Welcome to your holiday weekend edition of Essential California. I’m Shelby Grad, the California editor at the Los Angeles Times.
LAPD Shows a Softer Side — And Some Resolve
There were no looting incidents, no fires, no serious injuries. But there were lots of arrests in Los Angeles during three days of protests following a Missouri grand jury’s decision not to indict the white Ferguson police officer who killed black teenager Michael Brown.
The way the Los Angeles Police Department handled local protests is worth noting, given its troubled history. In the past, L.A. paid out millions of dollars related to police actions during the 2007 May Day demonstrations in MacArthur Park, as well as protests during the 2000 Democratic National Convention. This week, the LAPD seemed to give the Ferguson marchers free rein, allowing them to block intersections and occasionally taunt drivers. Police supervisors said they didn’t want to do anything that would provoke would-be troublemakers into escalating the situation.
At news conferences, LAPD brass talked of respecting the protesters’ 1st Amendment rights. But when officers decided that the crowds were getting out of hand, they acted swiftly and forcefully,
Freeways as Moving Targets
The memorable image of the week was of protesters disrupting California’s freeway system. On Monday, it was the 110 Freeway. On Tuesday and Wednesday, it was the 101. In Oakland, protesters shut down the 580 Freeway.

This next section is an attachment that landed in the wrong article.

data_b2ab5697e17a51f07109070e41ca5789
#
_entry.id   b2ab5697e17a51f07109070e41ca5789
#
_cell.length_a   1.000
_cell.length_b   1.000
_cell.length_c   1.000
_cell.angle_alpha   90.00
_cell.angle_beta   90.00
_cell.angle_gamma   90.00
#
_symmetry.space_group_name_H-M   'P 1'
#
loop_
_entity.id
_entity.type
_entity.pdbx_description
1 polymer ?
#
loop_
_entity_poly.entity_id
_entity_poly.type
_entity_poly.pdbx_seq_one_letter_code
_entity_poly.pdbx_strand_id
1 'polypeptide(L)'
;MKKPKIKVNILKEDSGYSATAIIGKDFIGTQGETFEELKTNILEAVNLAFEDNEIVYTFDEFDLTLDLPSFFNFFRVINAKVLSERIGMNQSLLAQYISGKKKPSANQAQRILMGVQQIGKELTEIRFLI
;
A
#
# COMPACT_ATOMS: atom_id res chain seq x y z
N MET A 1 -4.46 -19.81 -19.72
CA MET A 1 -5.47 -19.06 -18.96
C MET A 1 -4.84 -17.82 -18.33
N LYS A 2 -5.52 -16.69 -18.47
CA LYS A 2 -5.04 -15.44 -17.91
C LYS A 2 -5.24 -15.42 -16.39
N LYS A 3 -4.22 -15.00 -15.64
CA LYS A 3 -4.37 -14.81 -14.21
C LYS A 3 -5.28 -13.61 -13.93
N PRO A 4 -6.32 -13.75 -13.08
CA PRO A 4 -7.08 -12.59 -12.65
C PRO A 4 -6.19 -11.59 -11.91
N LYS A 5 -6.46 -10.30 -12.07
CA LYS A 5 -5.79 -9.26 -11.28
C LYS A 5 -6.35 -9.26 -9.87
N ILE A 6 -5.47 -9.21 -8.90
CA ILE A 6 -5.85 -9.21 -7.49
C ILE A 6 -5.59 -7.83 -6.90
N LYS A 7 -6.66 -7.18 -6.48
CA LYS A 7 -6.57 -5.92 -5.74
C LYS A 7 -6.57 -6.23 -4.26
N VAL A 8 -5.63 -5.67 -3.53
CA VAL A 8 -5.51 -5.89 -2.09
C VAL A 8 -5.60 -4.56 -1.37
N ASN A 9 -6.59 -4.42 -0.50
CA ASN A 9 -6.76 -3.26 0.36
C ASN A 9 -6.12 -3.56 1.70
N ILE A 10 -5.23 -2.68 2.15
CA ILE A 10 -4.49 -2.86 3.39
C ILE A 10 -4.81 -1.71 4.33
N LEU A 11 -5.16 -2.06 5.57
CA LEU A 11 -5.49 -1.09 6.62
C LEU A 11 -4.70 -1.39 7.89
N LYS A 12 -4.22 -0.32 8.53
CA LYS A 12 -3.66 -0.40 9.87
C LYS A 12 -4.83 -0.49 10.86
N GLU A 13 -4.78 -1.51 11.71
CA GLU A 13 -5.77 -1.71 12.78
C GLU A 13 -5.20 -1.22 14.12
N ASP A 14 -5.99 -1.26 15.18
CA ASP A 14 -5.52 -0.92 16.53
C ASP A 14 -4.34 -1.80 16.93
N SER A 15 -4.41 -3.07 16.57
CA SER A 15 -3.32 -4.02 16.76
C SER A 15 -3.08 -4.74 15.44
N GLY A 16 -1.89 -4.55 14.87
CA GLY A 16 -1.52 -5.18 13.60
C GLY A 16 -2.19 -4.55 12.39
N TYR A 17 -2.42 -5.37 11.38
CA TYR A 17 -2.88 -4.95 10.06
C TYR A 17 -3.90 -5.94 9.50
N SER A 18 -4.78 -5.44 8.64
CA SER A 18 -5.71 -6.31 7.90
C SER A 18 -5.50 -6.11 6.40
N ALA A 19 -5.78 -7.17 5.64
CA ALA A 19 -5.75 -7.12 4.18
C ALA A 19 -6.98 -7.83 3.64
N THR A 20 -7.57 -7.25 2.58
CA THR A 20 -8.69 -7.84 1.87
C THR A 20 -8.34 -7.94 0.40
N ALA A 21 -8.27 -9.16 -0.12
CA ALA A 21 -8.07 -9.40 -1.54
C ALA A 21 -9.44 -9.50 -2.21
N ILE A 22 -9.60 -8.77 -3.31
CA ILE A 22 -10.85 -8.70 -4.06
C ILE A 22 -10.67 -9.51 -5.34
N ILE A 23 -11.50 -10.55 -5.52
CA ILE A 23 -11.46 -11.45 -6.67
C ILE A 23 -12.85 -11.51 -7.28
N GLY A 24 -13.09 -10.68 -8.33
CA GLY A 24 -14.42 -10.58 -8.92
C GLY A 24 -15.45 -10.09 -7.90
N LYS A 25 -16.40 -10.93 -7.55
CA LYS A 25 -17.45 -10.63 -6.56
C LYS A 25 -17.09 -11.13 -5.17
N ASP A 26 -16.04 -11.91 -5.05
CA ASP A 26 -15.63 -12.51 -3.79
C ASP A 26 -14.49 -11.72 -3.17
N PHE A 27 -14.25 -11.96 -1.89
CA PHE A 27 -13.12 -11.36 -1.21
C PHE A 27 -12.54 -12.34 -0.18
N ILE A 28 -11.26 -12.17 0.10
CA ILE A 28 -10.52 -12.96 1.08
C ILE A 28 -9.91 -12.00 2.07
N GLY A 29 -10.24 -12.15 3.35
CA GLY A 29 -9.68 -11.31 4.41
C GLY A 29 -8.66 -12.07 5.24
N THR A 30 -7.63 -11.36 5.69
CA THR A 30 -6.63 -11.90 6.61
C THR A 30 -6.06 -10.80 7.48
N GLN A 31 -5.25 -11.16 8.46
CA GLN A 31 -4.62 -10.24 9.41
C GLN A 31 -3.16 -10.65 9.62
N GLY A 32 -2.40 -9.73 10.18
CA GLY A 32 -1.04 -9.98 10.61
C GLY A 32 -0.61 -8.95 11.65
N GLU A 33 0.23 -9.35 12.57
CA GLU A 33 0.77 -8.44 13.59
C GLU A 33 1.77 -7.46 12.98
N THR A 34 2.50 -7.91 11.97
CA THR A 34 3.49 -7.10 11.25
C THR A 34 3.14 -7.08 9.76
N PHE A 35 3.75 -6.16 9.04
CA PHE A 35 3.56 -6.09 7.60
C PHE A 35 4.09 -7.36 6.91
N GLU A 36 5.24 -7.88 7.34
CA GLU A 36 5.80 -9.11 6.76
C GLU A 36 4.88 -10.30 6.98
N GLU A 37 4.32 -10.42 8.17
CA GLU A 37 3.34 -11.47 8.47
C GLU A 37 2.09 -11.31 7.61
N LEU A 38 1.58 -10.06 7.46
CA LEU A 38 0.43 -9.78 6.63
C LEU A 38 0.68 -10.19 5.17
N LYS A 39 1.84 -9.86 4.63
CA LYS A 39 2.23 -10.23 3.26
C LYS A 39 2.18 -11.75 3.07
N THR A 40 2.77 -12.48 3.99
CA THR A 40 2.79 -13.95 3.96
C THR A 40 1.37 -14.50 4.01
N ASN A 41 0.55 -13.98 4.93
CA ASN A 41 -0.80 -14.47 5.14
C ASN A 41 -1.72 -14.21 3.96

It’s no surprise that demonstrators see California’s freeways as symbolic targets. But the blocking tactic is not new. It dates back at least to the Vietnam War protest days. In 1970, antiwar demonstrators blocked the 10 Freeway. Then two years later, students managed to shut down the 101 in Goleta for four hours.
This week The Times had a team of reporters on the streets who produced this anatomy of a protest, which examined the tactics of police and protesters Monday night on the 110 Freeway.
Struggling Bookstores Shelve Focus on Books
Bookstores have been hit hard by the advance of the Internet, closing at a rapid clip. But in the San Gabriel Valley, some
Southern California has seen several venerable bookstores close this year, including Brand Books in Glendale and Diesel Books in Malibu. But writer John McCormick recently noted that for all the greats that have died, many independent bookstores across Los Angeles are alive and well. He recounted this scene from a visit to the Last Bookstore in downtown L.A.:
I asked the clerk, “How are you doing?” And he said, “Do you mean me or the bookstore?” That’s a good sign: The spirit of the indie bookseller is still alive and biting in Los Angeles.
And Finally …
Here are some weekend great reads:
— “Gov. Jerry Brown may have met his match in Janet Napolitano.” So begins George Skelton’s column on the politics of University of California tuition increases.
— Steve Lopez on the magic that happens when members of the L.A. Philharmonic perform at the Twin Towers jail.
— Kurt Streeter on the
— Sandy Banks on what happens when a soldier’s slaying in Sylmar turns out not to be quite what it appears.
— Remember the days when cities widened streets to ease traffic flow? Here’s a map by Doug Smith and David Zahniser showing all the L.A. streets that have been narrowed in recent years.
— The West Hollywood
— KHJ “Boss Radio” once was king of Top 40 radio in L.A. It’s now a Catholic broadcaster.
— Happy Thanksgiving: Nine L.A. city managers are getting raises of 3% or 5% from Mayor Eric Garcetti, even as officials are trying to forestall salary increases for many other city workers.
— And as you do your holiday shopping, Rong-Gong Lin II explains all you need to know about sales taxes and the risk of being overcharged by the checkout scanner.Copyright © 2016, Los Angeles Times